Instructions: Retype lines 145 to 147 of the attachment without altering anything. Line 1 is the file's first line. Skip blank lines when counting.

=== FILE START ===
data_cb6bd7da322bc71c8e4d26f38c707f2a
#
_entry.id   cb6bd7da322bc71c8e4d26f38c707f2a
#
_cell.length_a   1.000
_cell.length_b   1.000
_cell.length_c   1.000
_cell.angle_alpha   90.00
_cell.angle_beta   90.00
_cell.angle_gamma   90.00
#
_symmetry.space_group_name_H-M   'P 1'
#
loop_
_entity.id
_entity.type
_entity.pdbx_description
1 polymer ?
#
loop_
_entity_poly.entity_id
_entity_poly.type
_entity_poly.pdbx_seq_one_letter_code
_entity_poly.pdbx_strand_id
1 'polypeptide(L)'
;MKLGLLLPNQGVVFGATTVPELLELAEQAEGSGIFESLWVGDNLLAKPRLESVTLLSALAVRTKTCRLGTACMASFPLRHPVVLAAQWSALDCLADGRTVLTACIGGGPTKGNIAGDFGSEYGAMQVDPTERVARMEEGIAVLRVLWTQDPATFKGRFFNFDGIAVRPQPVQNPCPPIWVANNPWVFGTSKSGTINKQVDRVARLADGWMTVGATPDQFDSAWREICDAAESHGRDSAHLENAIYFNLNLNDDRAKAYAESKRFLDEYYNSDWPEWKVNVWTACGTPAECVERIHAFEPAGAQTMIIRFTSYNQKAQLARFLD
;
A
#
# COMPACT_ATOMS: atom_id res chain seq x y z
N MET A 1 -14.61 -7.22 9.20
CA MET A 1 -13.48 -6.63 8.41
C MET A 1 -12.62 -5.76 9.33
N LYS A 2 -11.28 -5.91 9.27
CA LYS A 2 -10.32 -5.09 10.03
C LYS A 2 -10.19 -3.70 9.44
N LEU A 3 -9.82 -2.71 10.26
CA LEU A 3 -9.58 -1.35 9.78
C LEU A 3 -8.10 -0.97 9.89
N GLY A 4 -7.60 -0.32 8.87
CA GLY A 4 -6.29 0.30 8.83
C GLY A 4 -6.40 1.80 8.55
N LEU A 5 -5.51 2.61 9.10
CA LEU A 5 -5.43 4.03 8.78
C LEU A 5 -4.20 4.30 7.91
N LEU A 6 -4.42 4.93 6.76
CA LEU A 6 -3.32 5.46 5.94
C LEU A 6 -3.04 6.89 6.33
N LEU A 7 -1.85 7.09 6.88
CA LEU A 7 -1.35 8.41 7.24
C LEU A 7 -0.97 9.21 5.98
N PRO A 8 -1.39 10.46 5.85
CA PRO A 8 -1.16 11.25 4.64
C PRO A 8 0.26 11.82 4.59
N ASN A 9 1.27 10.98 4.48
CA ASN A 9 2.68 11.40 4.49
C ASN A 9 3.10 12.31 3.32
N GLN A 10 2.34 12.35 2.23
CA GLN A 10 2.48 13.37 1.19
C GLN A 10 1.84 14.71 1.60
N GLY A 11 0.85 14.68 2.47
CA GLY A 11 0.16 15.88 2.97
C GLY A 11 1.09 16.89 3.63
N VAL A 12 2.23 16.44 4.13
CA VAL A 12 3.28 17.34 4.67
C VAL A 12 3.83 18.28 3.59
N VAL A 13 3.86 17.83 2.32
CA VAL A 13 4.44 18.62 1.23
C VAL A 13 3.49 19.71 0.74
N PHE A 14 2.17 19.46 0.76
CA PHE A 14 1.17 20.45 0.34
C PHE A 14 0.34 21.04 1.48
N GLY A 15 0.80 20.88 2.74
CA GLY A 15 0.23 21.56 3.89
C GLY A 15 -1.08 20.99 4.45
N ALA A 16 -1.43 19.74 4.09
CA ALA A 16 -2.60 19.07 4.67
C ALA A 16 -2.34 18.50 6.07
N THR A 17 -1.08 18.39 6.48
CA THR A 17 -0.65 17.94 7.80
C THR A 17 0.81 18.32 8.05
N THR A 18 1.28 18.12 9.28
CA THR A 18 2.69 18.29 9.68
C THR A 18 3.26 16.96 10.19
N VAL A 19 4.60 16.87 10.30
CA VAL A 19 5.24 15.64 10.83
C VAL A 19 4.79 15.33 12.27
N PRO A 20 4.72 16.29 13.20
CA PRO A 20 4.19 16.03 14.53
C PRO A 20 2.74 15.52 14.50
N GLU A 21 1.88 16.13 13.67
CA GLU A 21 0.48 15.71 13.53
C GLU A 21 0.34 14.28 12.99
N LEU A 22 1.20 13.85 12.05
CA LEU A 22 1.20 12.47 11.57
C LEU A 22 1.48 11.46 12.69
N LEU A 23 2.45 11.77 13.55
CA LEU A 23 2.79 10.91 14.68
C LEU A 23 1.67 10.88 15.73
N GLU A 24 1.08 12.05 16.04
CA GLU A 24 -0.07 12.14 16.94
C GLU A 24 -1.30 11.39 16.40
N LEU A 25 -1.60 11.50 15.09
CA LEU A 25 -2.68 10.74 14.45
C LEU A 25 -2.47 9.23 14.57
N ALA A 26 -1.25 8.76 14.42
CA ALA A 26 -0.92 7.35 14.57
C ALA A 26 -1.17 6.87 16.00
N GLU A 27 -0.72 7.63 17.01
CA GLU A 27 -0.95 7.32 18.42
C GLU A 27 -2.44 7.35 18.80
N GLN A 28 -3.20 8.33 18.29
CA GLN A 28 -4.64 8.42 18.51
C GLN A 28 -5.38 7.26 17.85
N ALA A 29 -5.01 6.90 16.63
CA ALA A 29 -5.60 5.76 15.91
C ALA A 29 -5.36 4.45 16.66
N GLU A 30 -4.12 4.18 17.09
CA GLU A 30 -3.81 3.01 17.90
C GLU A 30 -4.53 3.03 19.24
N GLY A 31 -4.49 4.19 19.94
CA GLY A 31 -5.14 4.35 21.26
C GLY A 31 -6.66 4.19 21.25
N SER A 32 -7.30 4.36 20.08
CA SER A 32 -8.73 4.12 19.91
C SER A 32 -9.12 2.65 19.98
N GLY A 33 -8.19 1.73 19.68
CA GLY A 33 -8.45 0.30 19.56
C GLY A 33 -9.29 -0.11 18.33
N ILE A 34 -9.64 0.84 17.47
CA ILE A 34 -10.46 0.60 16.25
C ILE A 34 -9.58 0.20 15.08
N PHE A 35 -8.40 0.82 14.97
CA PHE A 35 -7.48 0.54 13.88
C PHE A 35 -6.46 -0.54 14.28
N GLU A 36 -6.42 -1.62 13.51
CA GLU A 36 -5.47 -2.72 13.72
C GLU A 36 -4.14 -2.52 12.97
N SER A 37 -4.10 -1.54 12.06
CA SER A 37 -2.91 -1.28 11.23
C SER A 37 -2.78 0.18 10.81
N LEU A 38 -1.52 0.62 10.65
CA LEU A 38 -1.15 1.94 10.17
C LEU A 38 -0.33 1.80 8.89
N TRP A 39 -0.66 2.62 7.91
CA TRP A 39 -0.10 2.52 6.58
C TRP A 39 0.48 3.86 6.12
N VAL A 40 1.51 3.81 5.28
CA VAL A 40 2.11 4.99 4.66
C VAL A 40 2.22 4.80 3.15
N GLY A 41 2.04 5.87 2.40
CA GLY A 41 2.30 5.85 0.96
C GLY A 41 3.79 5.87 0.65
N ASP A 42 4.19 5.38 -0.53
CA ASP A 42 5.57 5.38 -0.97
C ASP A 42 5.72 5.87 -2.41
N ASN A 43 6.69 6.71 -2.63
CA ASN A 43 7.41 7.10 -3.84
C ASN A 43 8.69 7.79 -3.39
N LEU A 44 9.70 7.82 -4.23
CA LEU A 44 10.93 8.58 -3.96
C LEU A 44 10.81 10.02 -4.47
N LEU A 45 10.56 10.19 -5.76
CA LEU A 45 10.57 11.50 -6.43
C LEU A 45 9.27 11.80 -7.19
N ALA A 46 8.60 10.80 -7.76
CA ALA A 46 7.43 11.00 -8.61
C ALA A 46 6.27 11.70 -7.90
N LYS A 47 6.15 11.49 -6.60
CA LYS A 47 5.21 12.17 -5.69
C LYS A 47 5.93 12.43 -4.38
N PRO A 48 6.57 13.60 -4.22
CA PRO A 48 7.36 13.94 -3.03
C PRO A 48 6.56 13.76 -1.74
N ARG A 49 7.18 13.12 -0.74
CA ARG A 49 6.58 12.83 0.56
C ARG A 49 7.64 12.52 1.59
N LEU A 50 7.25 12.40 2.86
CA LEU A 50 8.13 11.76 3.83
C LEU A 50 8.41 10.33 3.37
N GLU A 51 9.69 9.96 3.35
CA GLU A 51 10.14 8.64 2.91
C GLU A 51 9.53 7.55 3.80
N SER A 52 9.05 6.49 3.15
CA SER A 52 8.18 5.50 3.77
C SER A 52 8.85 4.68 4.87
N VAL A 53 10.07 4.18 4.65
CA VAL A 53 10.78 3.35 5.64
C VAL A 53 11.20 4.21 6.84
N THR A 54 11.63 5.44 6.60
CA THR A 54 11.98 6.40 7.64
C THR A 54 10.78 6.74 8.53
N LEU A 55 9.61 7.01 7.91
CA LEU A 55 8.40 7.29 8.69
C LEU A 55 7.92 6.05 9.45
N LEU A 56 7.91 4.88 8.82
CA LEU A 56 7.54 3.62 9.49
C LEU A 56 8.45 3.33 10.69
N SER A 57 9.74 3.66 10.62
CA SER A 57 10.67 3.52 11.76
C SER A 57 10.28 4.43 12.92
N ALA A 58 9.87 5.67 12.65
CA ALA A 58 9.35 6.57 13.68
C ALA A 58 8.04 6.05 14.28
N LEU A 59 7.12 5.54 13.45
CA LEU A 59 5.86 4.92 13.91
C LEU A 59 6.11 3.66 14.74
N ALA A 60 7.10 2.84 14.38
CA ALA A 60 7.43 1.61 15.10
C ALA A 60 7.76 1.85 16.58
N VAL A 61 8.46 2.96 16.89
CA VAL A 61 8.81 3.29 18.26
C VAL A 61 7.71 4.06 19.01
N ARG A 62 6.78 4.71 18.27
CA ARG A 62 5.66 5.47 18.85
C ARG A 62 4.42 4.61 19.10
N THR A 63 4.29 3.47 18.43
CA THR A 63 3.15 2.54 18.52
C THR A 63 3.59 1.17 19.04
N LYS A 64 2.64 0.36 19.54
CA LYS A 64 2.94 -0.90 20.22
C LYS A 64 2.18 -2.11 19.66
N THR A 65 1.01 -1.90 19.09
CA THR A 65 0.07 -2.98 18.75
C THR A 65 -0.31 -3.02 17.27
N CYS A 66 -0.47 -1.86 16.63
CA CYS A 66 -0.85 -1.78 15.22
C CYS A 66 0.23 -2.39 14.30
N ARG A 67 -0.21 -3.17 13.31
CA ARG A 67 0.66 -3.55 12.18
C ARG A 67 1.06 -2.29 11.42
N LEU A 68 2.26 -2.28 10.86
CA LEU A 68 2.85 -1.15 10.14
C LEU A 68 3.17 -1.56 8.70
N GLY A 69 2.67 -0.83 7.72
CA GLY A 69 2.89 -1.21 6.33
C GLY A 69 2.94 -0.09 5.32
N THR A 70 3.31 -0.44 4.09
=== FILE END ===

N TRP A 39 -0.66 2.62 7.91
CA TRP A 39 -0.10 2.52 6.58
C TRP A 39 0.48 3.86 6.12